Phil Stern, famed Hollywood photographer responsible for some of the most iconic pictures of Hollywood and political bigwigs like Marilyn Monroe, Frank Sinatra and even former US President John F. Kennedy, passed away last Saturday, December 13, at the age of 95. The “legendary photographer” was also famous for the photos he took while serving as a US Army Ranger during the Second World War.
According to David Fahey, the co-owner LA’s Fahey/Klein Gallery which exhibited his photos for over thirty years, the WWII famous shutterbug and WWII vet’s death was due to emphysema and congestive heart failure.
Knowing Phil Stern
Born on September 3, 1919 in Philadelphia, Phil Stern was one of the three sons of Alix and May Stern, Jewish immigrants who came from Russia. His father worked as a salesman and moved his whole family to Bronx when Phil was eleven.
Starting his photography career at the young age of 18, Phil Stern first worked as an apprentice to a photoengraver during the day and the nights he spent as a photographer for New York’s The Police Gazette. When 1938 rolled in, he got employed by Friday magazine and moved to Los Angeles. It was during this time that he started taking pictures of Hollywood personalities.
His War Years
When WWII broke out, Phil Stern signed up for the US Army where he was assigned as a darkroom technician in a photographic unit in London. Eventually, he volunteered to be part of the American commando unit known as Darby’s Rangers. He, along with his comrades, were then shipped off to North Africa in 1943. Phil Stern was able to capture horrors of WWII through his lenses while his unit was engaged in action here, photographing countless battles with German tanks and German foot soldiers before getting wounded himself in El Guettar, Tunisia.
Later on, he joined the Stars and Stripes, the publication of the armed forces, and was on location taking shots as US troops landed on Sicily’s southern coast as well as in the captured town of Comiso while being on top of a tank which rolled down the town’s streets lined with the town locals waving at them. He was also among the soldiers who were shipped off in the Italy campaign.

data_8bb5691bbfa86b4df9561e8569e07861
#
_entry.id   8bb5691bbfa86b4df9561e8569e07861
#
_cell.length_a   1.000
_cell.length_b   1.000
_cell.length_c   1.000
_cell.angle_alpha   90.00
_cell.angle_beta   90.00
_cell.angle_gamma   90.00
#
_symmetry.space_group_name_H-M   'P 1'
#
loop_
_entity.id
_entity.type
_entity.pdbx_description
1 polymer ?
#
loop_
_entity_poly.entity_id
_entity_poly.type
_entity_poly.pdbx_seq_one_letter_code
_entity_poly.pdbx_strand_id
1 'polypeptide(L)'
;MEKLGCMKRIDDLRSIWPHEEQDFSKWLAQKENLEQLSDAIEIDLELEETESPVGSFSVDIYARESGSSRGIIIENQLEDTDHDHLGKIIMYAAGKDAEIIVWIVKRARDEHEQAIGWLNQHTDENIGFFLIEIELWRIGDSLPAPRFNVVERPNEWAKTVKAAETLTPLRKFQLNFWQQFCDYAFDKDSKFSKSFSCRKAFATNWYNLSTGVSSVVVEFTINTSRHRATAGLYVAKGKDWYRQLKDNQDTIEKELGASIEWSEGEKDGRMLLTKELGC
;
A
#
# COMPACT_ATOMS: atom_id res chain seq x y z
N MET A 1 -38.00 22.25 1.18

He received a Purple Heart for his services in the US Army later on.
Post-War Life of Phil Stern
Phil Stern resumed his life as a freelance photographer in LA after WWII ended.
In the Life: The First Decade, 1936-1945, the magazine which featured some 200 photos in black-and-white resolution of photographers like Margaret Bourke-White, Ansel Adams, Berenice Abbott, Walker Evans and even Phil Stern himself, images the “legendary photographer” shared depicted the victories and sorrows of the Second World War as well as the Depression’s blighted hopes.
Speaking about his WWII years as a war photographer, Phil Stern said in an interview just this year that though there were a lot of horrible things during the war, there were also a lot of beautiful things as well. He only photographed all of these things.
These past decades, Phil Stern contributed his photographs of Hollywood celebrities which have reached iconic statuses. However, several of the Phil Stern works which endeared themselves to the public were not of the glamorous side of these stars but rather, the private ones.
There’s the picture of Marilyn Monroe in a white dress topped with a black coat blown open by the wind revealing her pregnancy, something that wouldn’t come to its term. There’s the snapshot of Anita Ekberg arranging her cleavage, of aging Humphrey Bogart with his little daughter in a swing a look of unease on his face. Speaking about these pictures, Phil Stern pointed out that he was never interested about glamour. What piqued his interest were the tears and agony hiding behind it.
Aside from his Hollywood freelance work, he also snapped film stills used for publicity. Throughout his photography career, he was able to take studio stills of over 200 films including Close Encounters of the Third Kind and Guys and Dolls.
Phil Stern also became the official photographer of the presidential inaugural gala of slain US President John F. Kennedy on January 20, 1961. It was during this time that he was able to take the now memorable photo of singer Frank Sinatra lighting the cigarette of the victorious politician.
His Later Years: Living a Full Life
Phil Stern, who built up the name “Snapdragon” in the photography industry, resided in the Veterans Home of California during his final years. Being aged and frail had not stop him, though, from having a camera strapped around his neck and taking pictures of everything.
In moving tributes to their friend and colleague, director Brett Ratner and his worldwide agent Geoff Katz spoke of the photographer as living a full and amazing life doing something that he was so passionate about.
Peter and Tom, sons of Phil Stern, have donated ninety-five prints of their father’s work to the West Los Angeles VA Hospital. These photos – consisting of his WWII, Jazz and Hollywood works – will go on a permanent exhibition there.
Looking back at his like, it can really be said the Phil Stern did enjoy living life to the full.
Goodbye, US Army Ranger, WWII and Famed Hollywood Photographer Phil Stern!